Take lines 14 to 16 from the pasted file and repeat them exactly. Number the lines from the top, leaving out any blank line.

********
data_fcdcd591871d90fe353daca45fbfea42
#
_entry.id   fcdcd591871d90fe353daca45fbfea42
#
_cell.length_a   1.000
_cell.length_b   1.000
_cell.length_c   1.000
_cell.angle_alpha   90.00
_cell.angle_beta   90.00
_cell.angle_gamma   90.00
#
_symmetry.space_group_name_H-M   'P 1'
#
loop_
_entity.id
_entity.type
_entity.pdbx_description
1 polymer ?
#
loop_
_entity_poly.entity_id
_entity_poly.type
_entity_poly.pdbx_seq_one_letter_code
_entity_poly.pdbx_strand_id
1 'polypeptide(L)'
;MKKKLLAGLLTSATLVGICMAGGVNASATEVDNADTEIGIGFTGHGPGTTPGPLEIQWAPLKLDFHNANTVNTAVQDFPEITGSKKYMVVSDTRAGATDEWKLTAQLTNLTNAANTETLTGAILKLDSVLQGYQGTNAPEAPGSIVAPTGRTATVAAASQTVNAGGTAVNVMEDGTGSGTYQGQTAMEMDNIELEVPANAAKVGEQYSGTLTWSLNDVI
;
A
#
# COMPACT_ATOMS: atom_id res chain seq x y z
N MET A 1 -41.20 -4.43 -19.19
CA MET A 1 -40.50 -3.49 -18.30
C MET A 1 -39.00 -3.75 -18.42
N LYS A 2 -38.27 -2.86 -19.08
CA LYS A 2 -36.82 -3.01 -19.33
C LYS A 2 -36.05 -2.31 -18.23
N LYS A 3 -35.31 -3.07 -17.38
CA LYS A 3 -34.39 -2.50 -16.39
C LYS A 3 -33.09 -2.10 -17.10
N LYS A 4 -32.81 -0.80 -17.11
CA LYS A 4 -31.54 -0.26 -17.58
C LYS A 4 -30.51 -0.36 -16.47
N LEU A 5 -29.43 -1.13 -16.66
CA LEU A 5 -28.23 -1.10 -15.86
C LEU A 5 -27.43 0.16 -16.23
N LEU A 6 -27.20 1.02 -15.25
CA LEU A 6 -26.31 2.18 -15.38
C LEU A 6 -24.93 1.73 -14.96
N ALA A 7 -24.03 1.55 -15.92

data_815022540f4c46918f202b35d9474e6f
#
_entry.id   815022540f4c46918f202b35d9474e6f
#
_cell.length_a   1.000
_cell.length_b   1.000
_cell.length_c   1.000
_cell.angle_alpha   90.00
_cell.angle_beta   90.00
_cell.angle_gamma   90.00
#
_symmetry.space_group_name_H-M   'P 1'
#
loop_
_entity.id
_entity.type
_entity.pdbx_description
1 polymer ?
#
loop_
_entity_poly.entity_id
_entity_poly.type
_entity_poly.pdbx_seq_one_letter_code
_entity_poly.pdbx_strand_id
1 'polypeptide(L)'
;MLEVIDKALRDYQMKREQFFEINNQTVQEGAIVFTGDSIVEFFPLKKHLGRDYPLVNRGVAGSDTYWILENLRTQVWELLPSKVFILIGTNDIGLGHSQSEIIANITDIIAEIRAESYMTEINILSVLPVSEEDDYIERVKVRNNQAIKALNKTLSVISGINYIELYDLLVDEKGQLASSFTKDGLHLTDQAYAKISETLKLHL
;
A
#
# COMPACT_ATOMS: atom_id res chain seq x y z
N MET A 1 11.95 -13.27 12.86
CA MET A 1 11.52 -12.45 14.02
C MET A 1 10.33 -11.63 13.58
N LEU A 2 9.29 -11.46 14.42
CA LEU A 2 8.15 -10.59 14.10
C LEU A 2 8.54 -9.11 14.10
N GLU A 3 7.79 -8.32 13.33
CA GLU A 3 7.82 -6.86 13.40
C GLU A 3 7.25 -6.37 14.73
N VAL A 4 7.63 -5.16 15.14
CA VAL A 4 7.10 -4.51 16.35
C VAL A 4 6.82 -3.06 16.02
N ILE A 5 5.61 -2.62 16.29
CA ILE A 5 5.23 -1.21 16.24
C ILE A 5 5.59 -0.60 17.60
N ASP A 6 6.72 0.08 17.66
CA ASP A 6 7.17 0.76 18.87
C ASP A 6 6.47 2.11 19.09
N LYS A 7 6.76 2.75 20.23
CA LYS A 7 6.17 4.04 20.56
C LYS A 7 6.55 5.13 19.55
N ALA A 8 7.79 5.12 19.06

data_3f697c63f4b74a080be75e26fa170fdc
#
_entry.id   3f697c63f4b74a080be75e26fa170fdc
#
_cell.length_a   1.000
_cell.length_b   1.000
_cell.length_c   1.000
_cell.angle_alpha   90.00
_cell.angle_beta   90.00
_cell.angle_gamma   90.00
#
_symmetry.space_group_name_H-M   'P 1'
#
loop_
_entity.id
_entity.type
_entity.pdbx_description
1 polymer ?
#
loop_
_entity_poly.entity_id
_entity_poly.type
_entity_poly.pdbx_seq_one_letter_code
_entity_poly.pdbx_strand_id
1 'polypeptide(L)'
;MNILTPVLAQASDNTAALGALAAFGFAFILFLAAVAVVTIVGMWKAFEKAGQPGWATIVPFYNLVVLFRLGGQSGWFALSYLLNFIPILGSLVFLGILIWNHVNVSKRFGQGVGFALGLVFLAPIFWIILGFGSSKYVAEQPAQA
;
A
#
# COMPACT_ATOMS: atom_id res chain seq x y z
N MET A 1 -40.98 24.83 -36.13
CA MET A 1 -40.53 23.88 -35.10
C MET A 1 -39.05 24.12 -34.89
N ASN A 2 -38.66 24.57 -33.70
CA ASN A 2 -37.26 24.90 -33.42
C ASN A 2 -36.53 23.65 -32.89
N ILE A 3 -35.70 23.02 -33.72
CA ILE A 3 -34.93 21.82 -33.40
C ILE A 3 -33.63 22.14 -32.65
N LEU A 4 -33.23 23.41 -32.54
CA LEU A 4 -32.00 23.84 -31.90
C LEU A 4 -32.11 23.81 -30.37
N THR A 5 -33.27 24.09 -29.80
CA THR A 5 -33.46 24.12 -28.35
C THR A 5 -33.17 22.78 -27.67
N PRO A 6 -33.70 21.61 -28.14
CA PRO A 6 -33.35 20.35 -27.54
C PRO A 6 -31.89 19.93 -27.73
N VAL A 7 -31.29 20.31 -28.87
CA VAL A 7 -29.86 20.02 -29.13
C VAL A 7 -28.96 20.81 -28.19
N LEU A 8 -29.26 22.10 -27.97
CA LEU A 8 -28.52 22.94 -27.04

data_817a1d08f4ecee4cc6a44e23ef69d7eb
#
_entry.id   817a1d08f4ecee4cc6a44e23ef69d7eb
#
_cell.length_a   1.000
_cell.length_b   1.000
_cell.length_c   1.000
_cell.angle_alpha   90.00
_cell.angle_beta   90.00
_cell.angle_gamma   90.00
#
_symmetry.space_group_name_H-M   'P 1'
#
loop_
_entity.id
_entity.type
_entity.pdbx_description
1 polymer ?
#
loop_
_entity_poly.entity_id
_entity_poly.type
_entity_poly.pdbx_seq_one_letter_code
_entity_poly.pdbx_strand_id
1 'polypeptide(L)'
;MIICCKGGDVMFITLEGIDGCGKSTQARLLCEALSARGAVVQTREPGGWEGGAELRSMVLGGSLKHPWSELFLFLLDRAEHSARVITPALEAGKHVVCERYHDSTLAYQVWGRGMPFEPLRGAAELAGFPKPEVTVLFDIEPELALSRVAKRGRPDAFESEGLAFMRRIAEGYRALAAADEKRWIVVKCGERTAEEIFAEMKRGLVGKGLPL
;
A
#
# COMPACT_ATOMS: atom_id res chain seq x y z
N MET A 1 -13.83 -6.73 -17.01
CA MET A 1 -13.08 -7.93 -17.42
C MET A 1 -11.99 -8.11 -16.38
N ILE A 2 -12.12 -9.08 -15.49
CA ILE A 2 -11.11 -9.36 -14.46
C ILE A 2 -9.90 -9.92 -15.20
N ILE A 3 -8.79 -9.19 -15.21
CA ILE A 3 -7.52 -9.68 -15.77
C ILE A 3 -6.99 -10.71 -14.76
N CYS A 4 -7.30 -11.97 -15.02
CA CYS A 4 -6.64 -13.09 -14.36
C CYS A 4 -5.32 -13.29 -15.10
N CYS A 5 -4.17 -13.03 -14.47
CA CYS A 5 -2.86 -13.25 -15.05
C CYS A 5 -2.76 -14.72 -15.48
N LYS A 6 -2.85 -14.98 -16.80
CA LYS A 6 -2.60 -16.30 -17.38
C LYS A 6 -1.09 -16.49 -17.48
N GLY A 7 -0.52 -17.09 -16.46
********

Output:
loop_
_entity.id
_entity.type